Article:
New sustainable fuels H2020 project headed by CEAS academics
Dr Vincenzo Spallina and Professor Adisa Azapagic from the Department of Chemical Engineering and Analytical Science (CEAS) are to head a University of Manchester-led consortium for a new Horizon 2020 (H2020) project aimed at developing sustainable fuels.
Dr Spallina will lead the GLAMOUR (GLycerol to Aviation and Marine prOducts with sUstainable Recycling) project, which seeks to address the production of jet fuel and marine diesel oil by developing new low-carbon and low-cost methods through the recycling of waste products from bio-processes.
The four-year project has received a €5 million grant from the European Union's (EU) Horizon 2020 programme, and officially started in May 2020. GLAMOUR, which is coordinated by The University of Manchester and involves participants from six EU countries, is a broad collaboration covering the complete value chain, from feedstock supplier to end-users.
Aviation and shipping sectors rely on fossil fuel-based technologies and today represent 5% of total anthropogenic CO2 emissions worldwide. More than one billion passengers travel through Europe by plane, resulting in an average fuel consumption of 3.4 litres per passenger-kilometres; around 80% of global trade by volume, meanwhile, is carried by sea - with an overall total marine fuel consumption of 330 million tonnes per year - and this is responsible for 13% of total greenhouse gas emissions from EU transport sectors.
The enormous carbon footprints of the aviation and marine sectors must be reduced by 50% by 2050 to help achieve the objectives of the Paris Agreement. The GLAMOUR consortium will address this problem.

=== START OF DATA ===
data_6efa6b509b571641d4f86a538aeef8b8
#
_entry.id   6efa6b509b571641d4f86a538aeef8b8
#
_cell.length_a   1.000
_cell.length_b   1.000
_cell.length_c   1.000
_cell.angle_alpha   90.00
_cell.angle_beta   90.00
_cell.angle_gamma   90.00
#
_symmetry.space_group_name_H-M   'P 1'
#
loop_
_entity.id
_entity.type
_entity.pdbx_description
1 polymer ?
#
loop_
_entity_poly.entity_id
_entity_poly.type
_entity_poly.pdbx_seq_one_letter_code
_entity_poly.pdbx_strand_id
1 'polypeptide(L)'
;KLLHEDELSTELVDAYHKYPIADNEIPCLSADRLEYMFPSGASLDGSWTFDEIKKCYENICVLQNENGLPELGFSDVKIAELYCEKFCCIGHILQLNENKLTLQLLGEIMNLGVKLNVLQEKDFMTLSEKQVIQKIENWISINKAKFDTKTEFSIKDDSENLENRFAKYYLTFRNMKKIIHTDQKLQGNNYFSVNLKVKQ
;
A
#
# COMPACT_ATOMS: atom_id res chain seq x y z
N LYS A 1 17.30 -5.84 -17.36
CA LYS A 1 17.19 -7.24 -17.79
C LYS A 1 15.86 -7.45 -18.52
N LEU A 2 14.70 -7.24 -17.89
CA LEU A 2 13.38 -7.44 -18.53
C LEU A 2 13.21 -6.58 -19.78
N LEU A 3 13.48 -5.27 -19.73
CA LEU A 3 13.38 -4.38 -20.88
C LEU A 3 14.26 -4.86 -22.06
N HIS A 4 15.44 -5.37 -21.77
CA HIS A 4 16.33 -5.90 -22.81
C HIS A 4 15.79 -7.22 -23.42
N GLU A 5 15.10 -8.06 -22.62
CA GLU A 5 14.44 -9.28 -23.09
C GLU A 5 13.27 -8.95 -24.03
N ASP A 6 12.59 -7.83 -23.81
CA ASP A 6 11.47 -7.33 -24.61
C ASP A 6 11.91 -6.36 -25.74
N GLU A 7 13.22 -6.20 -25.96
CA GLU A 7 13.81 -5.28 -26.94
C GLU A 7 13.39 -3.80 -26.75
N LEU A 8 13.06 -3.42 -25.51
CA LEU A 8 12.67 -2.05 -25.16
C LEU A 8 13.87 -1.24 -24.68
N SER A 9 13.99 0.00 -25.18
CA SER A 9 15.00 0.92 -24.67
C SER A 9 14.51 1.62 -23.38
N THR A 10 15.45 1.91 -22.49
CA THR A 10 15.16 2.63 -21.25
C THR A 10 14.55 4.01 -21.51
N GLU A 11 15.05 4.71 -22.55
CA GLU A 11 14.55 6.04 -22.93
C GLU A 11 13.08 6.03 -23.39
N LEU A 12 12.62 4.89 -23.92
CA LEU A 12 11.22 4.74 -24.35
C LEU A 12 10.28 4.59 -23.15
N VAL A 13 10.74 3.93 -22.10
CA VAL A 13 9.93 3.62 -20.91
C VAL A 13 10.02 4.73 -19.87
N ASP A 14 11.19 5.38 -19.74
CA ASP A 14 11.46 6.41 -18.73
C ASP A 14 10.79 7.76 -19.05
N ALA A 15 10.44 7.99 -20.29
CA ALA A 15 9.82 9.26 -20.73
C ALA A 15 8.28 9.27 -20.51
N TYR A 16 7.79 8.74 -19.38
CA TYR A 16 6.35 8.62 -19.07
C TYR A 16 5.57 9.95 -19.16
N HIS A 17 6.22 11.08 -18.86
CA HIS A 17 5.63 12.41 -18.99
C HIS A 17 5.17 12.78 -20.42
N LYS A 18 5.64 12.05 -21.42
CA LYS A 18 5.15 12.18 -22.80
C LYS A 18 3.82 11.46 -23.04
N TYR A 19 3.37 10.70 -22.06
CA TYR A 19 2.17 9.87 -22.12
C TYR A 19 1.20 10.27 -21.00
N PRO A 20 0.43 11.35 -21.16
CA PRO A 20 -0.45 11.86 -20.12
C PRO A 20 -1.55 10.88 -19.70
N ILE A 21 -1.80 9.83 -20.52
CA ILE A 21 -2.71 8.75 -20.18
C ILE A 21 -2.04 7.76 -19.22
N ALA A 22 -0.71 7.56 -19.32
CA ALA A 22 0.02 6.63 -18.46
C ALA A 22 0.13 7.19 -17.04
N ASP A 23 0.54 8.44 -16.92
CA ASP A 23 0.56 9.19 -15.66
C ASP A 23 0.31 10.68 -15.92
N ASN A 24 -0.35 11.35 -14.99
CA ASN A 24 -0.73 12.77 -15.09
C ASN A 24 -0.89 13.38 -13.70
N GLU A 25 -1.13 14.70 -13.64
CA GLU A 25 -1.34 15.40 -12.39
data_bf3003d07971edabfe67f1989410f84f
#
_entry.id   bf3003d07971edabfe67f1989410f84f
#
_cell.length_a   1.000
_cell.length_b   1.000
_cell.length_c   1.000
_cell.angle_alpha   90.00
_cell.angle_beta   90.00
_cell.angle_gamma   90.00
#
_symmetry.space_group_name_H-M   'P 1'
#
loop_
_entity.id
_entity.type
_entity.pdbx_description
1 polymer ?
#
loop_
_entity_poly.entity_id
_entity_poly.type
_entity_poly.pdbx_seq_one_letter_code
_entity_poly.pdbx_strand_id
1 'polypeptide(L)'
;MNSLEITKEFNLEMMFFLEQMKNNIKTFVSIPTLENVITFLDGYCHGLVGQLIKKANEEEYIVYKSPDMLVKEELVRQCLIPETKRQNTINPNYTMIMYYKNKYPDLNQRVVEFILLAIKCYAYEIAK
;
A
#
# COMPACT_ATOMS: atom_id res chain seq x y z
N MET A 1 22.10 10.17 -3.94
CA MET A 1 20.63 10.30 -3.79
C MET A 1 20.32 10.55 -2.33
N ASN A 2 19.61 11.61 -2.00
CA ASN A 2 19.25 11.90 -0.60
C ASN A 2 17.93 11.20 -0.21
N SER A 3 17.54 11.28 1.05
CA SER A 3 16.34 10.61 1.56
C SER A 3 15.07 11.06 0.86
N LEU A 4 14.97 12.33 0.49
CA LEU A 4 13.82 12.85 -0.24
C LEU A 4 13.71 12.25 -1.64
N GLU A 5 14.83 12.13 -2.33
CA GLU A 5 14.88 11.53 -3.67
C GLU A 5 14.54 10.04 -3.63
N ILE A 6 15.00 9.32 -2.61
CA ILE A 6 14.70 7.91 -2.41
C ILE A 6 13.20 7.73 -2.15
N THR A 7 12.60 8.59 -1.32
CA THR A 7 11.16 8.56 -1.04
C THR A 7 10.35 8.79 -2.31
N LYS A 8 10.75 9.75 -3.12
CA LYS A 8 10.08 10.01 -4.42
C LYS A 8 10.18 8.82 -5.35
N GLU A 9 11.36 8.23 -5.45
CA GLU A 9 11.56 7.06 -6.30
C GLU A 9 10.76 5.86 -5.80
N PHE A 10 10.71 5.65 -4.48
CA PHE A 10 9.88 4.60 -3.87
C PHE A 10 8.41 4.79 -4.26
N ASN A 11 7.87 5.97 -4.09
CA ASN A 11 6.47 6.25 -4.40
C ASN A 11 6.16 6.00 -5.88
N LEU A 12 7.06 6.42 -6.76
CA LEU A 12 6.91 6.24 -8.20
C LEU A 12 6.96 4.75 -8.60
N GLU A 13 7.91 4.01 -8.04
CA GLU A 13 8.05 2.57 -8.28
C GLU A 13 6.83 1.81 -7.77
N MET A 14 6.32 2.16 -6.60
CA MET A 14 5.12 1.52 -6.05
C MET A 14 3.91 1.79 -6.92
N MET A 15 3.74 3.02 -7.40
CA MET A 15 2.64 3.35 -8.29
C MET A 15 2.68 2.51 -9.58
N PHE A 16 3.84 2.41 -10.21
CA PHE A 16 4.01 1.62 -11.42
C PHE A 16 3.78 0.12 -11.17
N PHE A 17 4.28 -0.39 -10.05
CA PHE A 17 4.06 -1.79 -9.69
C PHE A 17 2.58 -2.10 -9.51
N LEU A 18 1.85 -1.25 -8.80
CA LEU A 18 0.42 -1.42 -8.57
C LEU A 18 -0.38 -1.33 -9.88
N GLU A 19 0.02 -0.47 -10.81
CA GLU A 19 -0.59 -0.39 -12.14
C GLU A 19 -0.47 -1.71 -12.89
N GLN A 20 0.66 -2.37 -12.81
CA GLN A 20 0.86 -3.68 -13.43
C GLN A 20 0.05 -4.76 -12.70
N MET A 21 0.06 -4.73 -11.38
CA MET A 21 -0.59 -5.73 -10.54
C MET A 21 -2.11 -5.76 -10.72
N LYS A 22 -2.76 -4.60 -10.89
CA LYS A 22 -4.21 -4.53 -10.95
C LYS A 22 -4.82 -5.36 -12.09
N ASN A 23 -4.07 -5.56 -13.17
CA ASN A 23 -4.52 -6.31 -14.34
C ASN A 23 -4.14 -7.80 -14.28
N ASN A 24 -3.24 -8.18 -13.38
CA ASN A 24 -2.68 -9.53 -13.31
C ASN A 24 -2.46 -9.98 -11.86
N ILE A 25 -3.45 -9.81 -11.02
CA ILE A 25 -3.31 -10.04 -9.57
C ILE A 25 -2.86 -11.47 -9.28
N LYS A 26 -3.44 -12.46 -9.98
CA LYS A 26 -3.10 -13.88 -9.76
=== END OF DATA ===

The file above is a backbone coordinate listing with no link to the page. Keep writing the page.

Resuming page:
It aims to develop two new processes to convert glycerol - an abundant by-product of first and second-generation biodiesel plants - as well as other bio-based feedstocks in aviation and marine fuels. This is possible after converting the feedstock into syngas and later to liquid fuels with an efficient thermal recovery.
To achieve its goals, GLAMOUR plans to demonstrate an efficient and low-cost two-step chemical process. In the first step, glycerol is gasified using a new gas-solid reaction process based on sorption-assisted chemical looping to tailor syngas composition with inherent pure CO2 separation. In the second, the syngas is converted into liquid fuels using a Fischer-Tropsch compact reactor with 3D printed catalyst, and later integrated with commercial fuel upgrade and refining processes.
The consortium includes two universities, three research centres and five industries (including two SMEs). The other participants are Argent Energy Limited (UK), Technische Universiteit Eindhoven and Nederlandse Organisatie voor Toegepast Natuurwetenschappelijk Onderzoek (NL), Agencia Estatal Consejo Superior de Investigaciones Cientificas (ES), Vlaamse Instelling voor Technologisch Onderzoek (B), INERATEC GmbH and C&CS catalysts and chemical specialties GmbH (DE), Siirtec Nigi SpA and Ciaotech Srl (IT). The project also includes an advisory board with industrial stakeholders such as TOTAL, Johnson Matthey and ENGIE.